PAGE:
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Understanding Food Co-ops and CSA

What is a Food Co-op and CSA

How to Get Involved in Food Cooperatives & Community Supported Agriculture

If you’ve always wanted to get local, farm-fresh food delivered to your home but have no space or desire to grow it yourself, then a food cooperatives or community supported agriculture (CSA) project may be the solution. Food co-ops and CSA allow you to purchase local food from local farmers so that you can put healthy, sustainable food on your family’s table.

 

What are food co-ops and CSA?

Though similar in many ways, a natural food coop and a CSA project are slightly different things:

  • Community Supported Agriculture: These arrangements involve a consumer (you) purchasing shares (also called memberships or subscriptions) from a farmer. In exchange, you receive a weekly box (container, bag, basket) of local food grown seasonally on the farm. You may also be asked to spend time working on the farm to help out. This way, the benefits of a bumper crop are shared equally among the members, as are the challenges of a lean year.
  • Food co-ops: These involve the cooperative efforts of a group of people or organizations all with the aim of producing food for all members. They are generally nonprofit organizations, but they may sell to the public, with all profits going to the members. Food buying clubs, a subset of food coops, are those groups that come together to buy in bulk from local farmers in order to achieve lower prices for locally produced foods.

 

Benefits of purchasing from a CSA or food cooperative

The benefits to choosing a CSA are very similar to those of shopping at the local farmers market:

  • Farmers benefit: By partnering with the people who purchase the food and from the resulting financial support, a community is born, allowing input from all sides in order to create a better system for all.
  • Consumers benefit: Those purchasing food co-op food receive ultra-fresh produce that’s healthier and more eco-friendly. Additionally, when the farmer grows interesting heritage foods, consumers are exposed to foods they may never have tried before. Children of these families also benefit by learning where their food comes from.
  • Environment benefits: Purchasing foods produced locally reduces the food miles your food travels (giving you a smaller carbon footprint). You’ll also likely be supporting a small-scale, family farm that is much more sustainable and hopefully organic, which has many other benefits. Learn more about the benefits of being a locavore.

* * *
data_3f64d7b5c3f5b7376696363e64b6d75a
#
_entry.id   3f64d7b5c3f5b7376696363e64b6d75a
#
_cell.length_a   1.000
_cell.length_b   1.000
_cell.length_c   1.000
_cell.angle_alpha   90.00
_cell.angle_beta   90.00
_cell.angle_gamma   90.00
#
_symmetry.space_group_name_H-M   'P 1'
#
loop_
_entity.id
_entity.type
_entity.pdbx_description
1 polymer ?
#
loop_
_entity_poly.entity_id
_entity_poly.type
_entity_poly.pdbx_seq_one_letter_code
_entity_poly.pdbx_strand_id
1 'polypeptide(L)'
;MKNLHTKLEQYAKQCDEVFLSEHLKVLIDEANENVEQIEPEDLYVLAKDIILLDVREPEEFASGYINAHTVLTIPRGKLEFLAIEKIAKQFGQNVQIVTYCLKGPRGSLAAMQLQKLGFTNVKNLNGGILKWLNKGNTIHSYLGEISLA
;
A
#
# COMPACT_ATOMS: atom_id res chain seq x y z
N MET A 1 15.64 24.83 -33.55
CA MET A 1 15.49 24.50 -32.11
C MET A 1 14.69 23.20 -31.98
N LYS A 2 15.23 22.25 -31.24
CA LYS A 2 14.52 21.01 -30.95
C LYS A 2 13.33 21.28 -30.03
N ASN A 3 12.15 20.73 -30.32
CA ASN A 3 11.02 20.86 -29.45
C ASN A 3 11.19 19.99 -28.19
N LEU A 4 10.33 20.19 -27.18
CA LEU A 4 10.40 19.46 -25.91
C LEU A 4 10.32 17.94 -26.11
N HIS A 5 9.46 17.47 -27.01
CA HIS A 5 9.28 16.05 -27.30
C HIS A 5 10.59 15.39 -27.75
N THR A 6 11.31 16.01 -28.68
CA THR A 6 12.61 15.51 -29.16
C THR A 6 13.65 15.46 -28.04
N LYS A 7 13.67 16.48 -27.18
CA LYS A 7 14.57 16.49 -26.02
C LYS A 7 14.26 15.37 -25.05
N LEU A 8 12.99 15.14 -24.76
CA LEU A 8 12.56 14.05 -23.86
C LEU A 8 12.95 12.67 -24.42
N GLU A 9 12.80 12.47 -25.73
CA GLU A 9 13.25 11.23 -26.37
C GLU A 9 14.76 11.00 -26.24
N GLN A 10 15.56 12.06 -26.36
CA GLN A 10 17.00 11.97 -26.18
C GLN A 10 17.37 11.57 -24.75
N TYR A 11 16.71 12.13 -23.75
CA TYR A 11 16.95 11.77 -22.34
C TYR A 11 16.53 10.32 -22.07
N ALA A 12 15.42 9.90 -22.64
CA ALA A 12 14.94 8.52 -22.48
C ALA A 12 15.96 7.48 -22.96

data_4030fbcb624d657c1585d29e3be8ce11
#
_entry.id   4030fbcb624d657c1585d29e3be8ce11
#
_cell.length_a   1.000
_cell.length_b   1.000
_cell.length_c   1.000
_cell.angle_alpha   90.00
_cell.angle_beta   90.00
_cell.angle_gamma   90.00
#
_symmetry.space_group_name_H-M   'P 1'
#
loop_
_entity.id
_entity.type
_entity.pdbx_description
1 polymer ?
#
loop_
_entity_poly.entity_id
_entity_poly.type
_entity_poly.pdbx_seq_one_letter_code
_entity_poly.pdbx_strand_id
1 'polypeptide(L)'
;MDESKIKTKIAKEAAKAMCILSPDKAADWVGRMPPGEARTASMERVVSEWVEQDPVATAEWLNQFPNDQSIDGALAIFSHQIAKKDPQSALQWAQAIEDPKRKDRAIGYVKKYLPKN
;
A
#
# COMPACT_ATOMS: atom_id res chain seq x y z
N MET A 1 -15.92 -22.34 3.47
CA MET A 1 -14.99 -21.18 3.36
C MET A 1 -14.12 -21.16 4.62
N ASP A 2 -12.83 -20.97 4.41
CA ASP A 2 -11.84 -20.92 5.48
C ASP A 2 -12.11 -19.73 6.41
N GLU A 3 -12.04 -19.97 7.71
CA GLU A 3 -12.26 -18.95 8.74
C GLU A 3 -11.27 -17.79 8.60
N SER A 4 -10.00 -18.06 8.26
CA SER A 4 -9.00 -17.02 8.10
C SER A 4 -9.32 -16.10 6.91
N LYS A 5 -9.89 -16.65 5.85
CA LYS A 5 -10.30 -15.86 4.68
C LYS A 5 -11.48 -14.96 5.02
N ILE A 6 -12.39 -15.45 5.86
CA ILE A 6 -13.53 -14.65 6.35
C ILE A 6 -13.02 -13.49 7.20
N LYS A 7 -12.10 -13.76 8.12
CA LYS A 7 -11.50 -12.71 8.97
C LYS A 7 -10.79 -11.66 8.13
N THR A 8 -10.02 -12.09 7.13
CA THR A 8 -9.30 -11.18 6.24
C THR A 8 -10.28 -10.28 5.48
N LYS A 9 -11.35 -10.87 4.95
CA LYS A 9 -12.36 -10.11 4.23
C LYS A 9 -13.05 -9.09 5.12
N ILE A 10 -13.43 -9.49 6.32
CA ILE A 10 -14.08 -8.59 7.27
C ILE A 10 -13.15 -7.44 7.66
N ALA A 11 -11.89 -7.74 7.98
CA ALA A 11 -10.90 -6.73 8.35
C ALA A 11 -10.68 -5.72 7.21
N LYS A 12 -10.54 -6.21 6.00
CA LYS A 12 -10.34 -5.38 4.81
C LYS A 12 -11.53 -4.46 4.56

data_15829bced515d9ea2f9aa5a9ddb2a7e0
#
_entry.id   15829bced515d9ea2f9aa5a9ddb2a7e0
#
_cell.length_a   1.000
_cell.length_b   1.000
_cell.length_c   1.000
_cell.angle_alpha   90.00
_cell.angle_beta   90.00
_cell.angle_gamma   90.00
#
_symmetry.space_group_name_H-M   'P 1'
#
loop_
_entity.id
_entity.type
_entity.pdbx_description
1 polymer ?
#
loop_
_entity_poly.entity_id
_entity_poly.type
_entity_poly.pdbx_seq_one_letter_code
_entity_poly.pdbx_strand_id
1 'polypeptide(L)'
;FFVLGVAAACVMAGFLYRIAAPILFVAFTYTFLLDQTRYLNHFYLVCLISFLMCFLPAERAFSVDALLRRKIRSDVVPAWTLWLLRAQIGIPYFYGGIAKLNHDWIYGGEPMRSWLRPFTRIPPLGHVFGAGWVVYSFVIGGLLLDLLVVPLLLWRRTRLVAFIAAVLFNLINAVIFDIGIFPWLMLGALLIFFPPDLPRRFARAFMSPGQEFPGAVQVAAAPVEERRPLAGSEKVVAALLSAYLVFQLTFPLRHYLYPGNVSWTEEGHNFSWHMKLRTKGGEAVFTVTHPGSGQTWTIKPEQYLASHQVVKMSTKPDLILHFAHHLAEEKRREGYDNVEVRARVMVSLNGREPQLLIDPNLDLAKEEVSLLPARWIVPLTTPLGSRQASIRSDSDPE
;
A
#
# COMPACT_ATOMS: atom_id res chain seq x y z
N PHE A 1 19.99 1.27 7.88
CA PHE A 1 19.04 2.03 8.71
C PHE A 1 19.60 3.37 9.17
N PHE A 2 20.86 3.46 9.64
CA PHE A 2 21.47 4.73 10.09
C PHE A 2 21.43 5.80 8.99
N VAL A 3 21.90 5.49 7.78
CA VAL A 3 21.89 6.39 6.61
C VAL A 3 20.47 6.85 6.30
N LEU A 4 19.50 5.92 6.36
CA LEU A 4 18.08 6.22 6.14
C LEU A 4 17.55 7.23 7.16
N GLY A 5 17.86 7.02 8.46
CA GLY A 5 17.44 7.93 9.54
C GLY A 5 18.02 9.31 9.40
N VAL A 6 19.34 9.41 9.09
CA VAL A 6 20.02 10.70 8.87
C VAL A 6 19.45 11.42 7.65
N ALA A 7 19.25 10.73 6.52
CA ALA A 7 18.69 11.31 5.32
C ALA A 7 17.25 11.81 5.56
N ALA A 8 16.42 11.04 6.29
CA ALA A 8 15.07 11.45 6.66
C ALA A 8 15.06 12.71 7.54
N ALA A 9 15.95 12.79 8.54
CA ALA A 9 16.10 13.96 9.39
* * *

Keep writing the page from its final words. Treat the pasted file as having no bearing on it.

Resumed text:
How to find a food co-op or CSA

As with farmers markets, there are now many online directories and listings that provide you with local CSA and natural food co-ops. These are the most trusted:

If these resources turn up nothing in your local area, do an online search for terms like “community supported agriculture” or “CSA” or “natural food co-op” plus your city/town name to see what you come up with. Vendors at the local farmers market may also have information about CSAs in the area.

 

What to ask your food co-op or CSA farmer before signing on

As with any business partnership, you’ll want to know what you’re signing up for before you plunk down your cash and sign on the dotted line. There are a few things you can ask your food co-op and CSA representative to ensure that you’re supporting a farm you can really believe in:

  • Are your crops organically grown? Look for those that are certified organic, though if they use IPM (integrated pest management) instead of chemical pesticides and fertilizers, that’s a good second best.
  • What soil amendments to you use? Seek out farmers that use methods like composting, composted manure, cover crops, mulching, crop rotation, and crop diversity.
  • What do you use to manage pests? Soil health is the name of the game using holistic soil and plant management and diverse habitats for beneficial insects. Some may use things like natural pest repellents (hot pepper wax, garlic juice) or organic pesticides.
  • Where is your farm located? This is especially important if you’ll be putting in some sweat equity (you don’t want to have to drive 1 hour each way twice a month!). Since fuel will be expended to deliver the food every week, look for one that is located less than 100 miles away.
  • What size is your farm and who owns it? Family farms and small to medium corporate farms are best. Large corporate farms and monoculture agribusinesses should be avoided.
  • What are your labor practices and policies? Question the working conditions of all of the employees of the farm.  Listen for buzz words like “livable wages” and “safe conditions and training” through OSHA. 





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